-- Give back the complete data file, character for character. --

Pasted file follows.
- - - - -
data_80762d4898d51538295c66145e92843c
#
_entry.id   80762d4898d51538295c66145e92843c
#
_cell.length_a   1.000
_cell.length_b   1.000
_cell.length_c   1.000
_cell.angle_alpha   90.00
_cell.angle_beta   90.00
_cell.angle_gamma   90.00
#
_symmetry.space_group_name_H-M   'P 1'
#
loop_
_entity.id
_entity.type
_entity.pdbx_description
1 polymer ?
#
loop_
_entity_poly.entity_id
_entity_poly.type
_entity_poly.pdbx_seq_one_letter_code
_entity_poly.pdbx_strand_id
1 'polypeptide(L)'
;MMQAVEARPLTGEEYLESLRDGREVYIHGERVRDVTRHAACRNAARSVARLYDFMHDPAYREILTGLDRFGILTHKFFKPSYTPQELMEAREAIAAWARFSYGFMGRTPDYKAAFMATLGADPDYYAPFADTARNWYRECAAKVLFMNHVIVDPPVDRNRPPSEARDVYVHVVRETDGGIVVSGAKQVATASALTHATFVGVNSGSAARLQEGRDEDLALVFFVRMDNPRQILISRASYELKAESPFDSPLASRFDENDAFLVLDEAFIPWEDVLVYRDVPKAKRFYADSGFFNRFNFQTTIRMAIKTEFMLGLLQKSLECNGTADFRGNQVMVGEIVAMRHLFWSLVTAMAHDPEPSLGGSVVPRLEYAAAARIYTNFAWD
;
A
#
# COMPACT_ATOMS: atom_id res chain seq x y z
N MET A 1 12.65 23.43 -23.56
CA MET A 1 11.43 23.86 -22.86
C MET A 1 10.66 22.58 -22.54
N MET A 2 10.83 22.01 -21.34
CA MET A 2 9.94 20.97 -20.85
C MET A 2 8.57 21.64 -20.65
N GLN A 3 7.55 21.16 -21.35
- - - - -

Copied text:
data_80762d4898d51538295c66145e92843c
#
_entry.id   80762d4898d51538295c66145e92843c
#
_cell.length_a   1.000
_cell.length_b   1.000
_cell.length_c   1.000
_cell.angle_alpha   90.00
_cell.angle_beta   90.00
_cell.angle_gamma   90.00
#
_symmetry.space_group_name_H-M   'P 1'
#
loop_
_entity.id
_entity.type
_entity.pdbx_description
1 polymer ?
#
loop_
_entity_poly.entity_id
_entity_poly.type
_entity_poly.pdbx_seq_one_letter_code
_entity_poly.pdbx_strand_id
1 'polypeptide(L)'
;MMQAVEARPLTGEEYLESLRDGREVYIHGERVRDVTRHAACRNAARSVARLYDFMHDPAYREILTGLDRFGILTHKFFKPSYTPQELMEAREAIAAWARFSYGFMGRTPDYKAAFMATLGADPDYYAPFADTARNWYRECAAKVLFMNHVIVDPPVDRNRPPSEARDVYVHVVRETDGGIVVSGAKQVATASALTHATFVGVNSGSAARLQEGRDEDLALVFFVRMDNPRQILISRASYELKAESPFDSPLASRFDENDAFLVLDEAFIPWEDVLVYRDVPKAKRFYADSGFFNRFNFQTTIRMAIKTEFMLGLLQKSLECNGTADFRGNQVMVGEIVAMRHLFWSLVTAMAHDPEPSLGGSVVPRLEYAAAARIYTNFAWD
;
A
#
# COMPACT_ATOMS: atom_id res chain seq x y z
N MET A 1 12.65 23.43 -23.56
CA MET A 1 11.43 23.86 -22.86
C MET A 1 10.66 22.58 -22.54
N MET A 2 10.83 22.01 -21.34
CA MET A 2 9.94 20.97 -20.85
C MET A 2 8.57 21.64 -20.65
N GLN A 3 7.55 21.16 -21.35